The story, as I have it from various nostalgic British writers of the Thirties and Forties, and I may be recalling the egregious C. G. Grey here, take it for what it is worth, is that the bicycle market became oversaturated so quickly in the mid 1890s that market leaders had little choice but to move on from bicycles to motorcycles and cars. This was, very roughly, the age of Smile's Lives of the Engineers, a book firmly rooted in the equivalence of "engineer" and "civil engineer," in spite of the contradictions of the age. That is, he is  forced to straddle the gap between the heroic civil engineer, manager of large construction projects and builder of viaducts and bridges; and the artful designer of locomotives, on the other. It's not an easily bridged gap. Prince Eugene, that "noble knight," threw a bridge across the Danube river that carried ten thousand pieces and wagons across to take Belgrade for his Emperor. Siege management is very definitely something that both heroic generals and engineers do, and the identification between the two makes an uneasy room at the top of the social hierarchy for the military engineer, a class that includes Wolseley, Gordon and Kitchener, speaking of eminent Victorians. On the other, as a survivor of assorted splenetic old Economist editorials against the Amalgamated Society of Engineers, I can report with some confidence that the skilled hands that habituated the tool rooms of the nation were on the other side of a divide across which the likes of James Wilson enthusiastically waged class war.

This might, however, be just a bit early for the bicycle story. Coventry Sewing Machines was, as I said, founded in 1861, nine years after Wilson delivered his opinion of the ASE's pioneering ban on overtime and piecework. It followed on the founding of the Singer Sewing Machine Company in the United States in 1851,  much as fellow pioneering bicycle builder, Birmingham Small Arms, was founded in the wake of the British adoption of  methods of mass production and interchangeability of parts associated with the Hartford Arsenal and other early Connecticut weapons makers. The fact that this technology can be traced back across the Atlantic to Revolutionary France doesn't really efface the American connection. Anxieties about the American contribution to the British engineering industry flourished in the last third of the Nineteenth Century, part of a more general concern with foreign imports that were supposed to be threatening the British economy.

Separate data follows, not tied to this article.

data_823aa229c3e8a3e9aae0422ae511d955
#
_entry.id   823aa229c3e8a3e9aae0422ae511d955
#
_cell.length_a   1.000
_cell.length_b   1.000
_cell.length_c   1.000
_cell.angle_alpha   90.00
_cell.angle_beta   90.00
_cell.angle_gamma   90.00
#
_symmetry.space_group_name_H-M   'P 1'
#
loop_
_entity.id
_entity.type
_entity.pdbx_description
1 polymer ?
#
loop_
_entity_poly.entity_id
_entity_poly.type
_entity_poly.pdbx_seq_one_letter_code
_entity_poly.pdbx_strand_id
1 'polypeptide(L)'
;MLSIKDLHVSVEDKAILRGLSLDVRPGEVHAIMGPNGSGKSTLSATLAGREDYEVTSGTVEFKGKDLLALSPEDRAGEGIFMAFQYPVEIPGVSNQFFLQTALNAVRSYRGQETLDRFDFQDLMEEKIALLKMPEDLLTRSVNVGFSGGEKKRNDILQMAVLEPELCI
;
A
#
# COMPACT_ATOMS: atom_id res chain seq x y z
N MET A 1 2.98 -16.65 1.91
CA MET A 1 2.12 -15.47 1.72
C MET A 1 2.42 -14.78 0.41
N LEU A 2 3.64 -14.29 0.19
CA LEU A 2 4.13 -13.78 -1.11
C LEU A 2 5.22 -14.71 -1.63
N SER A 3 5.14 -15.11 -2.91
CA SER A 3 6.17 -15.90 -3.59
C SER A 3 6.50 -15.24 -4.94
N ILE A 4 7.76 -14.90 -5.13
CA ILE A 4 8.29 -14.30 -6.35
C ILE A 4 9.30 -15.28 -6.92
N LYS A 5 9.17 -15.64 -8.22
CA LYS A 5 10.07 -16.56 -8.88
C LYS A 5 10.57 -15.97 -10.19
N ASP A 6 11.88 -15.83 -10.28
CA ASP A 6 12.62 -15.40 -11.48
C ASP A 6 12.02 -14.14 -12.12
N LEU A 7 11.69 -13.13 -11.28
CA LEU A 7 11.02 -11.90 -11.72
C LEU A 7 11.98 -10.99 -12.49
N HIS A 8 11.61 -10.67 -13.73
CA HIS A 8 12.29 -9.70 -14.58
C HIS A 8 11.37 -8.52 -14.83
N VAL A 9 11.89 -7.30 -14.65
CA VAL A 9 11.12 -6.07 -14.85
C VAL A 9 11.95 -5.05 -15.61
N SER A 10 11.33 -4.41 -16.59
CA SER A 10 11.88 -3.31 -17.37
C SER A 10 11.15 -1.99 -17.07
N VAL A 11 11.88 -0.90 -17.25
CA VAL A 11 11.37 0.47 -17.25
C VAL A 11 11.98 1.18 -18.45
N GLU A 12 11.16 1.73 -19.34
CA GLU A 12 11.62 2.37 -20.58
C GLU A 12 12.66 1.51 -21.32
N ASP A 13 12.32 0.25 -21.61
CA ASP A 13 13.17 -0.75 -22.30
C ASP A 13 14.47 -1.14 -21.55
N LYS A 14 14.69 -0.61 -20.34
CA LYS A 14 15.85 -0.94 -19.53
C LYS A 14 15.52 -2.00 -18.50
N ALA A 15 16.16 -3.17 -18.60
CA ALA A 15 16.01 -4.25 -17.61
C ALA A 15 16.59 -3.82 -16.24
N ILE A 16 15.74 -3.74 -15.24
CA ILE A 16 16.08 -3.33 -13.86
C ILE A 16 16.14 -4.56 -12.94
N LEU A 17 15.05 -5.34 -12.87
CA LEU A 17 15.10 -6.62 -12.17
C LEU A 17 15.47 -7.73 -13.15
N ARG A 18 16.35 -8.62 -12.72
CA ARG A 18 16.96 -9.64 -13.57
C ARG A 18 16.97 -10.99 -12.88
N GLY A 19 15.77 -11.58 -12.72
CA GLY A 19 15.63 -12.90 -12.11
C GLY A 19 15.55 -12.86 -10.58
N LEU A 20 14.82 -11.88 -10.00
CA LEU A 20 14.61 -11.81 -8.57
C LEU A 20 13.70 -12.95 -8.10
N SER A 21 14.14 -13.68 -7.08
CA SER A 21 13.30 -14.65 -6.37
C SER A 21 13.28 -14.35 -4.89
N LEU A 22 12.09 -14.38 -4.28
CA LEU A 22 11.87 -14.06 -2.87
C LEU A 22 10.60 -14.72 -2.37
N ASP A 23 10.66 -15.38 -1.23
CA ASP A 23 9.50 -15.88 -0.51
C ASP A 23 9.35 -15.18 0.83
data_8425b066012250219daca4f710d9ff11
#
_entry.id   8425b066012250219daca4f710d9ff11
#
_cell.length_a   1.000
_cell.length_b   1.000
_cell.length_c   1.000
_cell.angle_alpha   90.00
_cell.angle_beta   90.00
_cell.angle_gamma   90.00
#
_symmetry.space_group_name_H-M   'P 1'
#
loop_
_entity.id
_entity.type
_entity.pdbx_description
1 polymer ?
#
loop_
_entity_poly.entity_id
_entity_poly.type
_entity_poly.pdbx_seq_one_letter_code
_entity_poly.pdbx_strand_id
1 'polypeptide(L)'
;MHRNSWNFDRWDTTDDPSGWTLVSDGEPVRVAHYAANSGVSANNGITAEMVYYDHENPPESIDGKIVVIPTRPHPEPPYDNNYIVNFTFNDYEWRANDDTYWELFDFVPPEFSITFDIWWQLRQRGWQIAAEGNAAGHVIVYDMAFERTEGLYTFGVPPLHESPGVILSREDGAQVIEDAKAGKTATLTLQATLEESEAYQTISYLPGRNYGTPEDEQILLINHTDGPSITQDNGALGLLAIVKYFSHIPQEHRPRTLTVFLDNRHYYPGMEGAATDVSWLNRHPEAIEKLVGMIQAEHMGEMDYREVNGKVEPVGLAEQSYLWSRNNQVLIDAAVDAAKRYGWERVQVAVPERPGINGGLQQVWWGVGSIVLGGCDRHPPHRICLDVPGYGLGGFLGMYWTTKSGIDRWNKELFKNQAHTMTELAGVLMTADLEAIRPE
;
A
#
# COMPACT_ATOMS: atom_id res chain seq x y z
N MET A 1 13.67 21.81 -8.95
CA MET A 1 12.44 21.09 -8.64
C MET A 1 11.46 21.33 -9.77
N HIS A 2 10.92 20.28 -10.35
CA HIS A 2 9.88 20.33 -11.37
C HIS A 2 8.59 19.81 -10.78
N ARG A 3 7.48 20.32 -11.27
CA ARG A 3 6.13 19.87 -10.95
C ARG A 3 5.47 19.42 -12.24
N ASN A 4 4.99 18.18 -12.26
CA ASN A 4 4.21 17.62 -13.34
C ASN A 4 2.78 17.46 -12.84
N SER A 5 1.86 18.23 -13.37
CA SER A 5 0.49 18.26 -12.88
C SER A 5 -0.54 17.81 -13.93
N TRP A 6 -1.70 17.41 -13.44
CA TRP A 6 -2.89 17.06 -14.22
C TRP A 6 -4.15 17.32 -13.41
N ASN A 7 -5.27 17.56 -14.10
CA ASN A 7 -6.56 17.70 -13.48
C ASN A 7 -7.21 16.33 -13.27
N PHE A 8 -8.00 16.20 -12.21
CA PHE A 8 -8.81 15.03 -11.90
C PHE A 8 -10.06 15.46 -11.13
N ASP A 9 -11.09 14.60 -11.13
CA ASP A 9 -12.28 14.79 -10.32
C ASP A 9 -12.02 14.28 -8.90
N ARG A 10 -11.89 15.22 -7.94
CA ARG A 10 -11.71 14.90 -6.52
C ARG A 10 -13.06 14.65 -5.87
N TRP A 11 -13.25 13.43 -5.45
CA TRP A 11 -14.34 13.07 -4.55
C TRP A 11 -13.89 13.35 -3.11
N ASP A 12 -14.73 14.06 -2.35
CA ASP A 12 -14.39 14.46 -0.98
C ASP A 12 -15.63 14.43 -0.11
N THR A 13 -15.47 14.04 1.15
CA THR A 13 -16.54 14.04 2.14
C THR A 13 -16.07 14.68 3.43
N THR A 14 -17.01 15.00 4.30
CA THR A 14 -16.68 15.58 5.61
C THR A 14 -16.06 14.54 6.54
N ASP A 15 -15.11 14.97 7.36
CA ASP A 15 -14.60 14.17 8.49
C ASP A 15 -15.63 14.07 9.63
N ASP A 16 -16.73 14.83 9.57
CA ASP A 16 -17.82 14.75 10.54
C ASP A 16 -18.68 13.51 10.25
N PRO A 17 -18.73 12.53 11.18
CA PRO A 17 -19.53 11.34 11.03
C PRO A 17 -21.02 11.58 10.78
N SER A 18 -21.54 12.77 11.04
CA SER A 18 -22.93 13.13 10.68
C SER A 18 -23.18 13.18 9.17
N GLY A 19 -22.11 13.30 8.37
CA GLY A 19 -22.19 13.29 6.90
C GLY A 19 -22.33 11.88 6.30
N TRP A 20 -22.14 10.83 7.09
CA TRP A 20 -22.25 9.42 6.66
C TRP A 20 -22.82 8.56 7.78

Here, though, it is interesting to look at Chamberlain's famous Birmingham stump speech during the 1903 election, and his list of threatened industries: "sugar is gone; silk has gone; iron is threatened; wool is threatened; cotton will go! How long are you going to stand it? At the present moment these industries...are like sheep in a field." None of the lost industries are  "workshop to the world" sorts of things, and all except iron and (to some extent) wool are re-export industries. What I'm saying here is that the panic, as I reconstruct it, is compatible with "Dutch Disease," and that the real problem is that the pound is trading too high. The less re-exporting an industry does, the better it will do in this regime, and that is actually pretty good news for the "high tech" industries. 

Let's look at the safety bicycle, using an image I stole from the BBC, hopefully not too unethically, since I am now going to link to their "A History of the World" in objects page. Everyone thinks that the Rover Safety Bicycle is important! The BBC is all on about social mobility and safety and such-like humanitarian things, while I look at this structure of bent (unnecessarily!) steel tubes and that pneumatic tyre and see a revolution in the way things are done. A technological revolution! The best kind!